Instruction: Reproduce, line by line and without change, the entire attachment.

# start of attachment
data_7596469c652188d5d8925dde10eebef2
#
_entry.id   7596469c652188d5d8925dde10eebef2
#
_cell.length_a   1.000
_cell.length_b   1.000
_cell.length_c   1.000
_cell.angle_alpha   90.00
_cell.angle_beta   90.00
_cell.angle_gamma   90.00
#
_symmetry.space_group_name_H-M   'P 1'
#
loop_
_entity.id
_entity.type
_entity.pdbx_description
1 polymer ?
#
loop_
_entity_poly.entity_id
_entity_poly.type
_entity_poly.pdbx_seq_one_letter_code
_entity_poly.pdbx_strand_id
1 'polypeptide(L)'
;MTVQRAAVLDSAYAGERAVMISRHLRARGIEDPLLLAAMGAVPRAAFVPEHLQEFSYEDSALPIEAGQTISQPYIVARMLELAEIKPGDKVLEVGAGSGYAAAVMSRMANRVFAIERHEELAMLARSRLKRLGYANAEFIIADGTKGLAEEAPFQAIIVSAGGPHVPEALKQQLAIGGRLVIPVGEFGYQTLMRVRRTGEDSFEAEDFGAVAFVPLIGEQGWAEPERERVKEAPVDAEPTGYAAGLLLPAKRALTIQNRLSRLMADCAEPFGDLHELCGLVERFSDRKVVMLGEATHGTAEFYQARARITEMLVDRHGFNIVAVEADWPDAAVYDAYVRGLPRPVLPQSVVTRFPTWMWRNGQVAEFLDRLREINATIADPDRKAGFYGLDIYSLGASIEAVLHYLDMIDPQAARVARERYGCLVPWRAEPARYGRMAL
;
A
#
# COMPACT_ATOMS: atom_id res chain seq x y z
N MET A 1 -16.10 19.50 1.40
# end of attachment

data_7596469c652188d5d8925dde10eebef2
#
_entry.id   7596469c652188d5d8925dde10eebef2
#
_cell.length_a   1.000
_cell.length_b   1.000
_cell.length_c   1.000
_cell.angle_alpha   90.00
_cell.angle_beta   90.00
_cell.angle_gamma   90.00
#
_symmetry.space_group_name_H-M   'P 1'
#
loop_
_entity.id
_entity.type
_entity.pdbx_description
1 polymer ?
#
loop_
_entity_poly.entity_id
_entity_poly.type
_entity_poly.pdbx_seq_one_letter_code
_entity_poly.pdbx_strand_id
1 'polypeptide(L)'
;MTVQRAAVLDSAYAGERAVMISRHLRARGIEDPLLLAAMGAVPRAAFVPEHLQEFSYEDSALPIEAGQTISQPYIVARMLELAEIKPGDKVLEVGAGSGYAAAVMSRMANRVFAIERHEELAMLARSRLKRLGYANAEFIIADGTKGLAEEAPFQAIIVSAGGPHVPEALKQQLAIGGRLVIPVGEFGYQTLMRVRRTGEDSFEAEDFGAVAFVPLIGEQGWAEPERERVKEAPVDAEPTGYAAGLLLPAKRALTIQNRLSRLMADCAEPFGDLHELCGLVERFSDRKVVMLGEATHGTAEFYQARARITEMLVDRHGFNIVAVEADWPDAAVYDAYVRGLPRPVLPQSVVTRFPTWMWRNGQVAEFLDRLREINATIADPDRKAGFYGLDIYSLGASIEAVLHYLDMIDPQAARVARERYGCLVPWRAEPARYGRMAL
;
A
#
# COMPACT_ATOMS: atom_id res chain seq x y z
N MET A 1 -16.10 19.50 1.40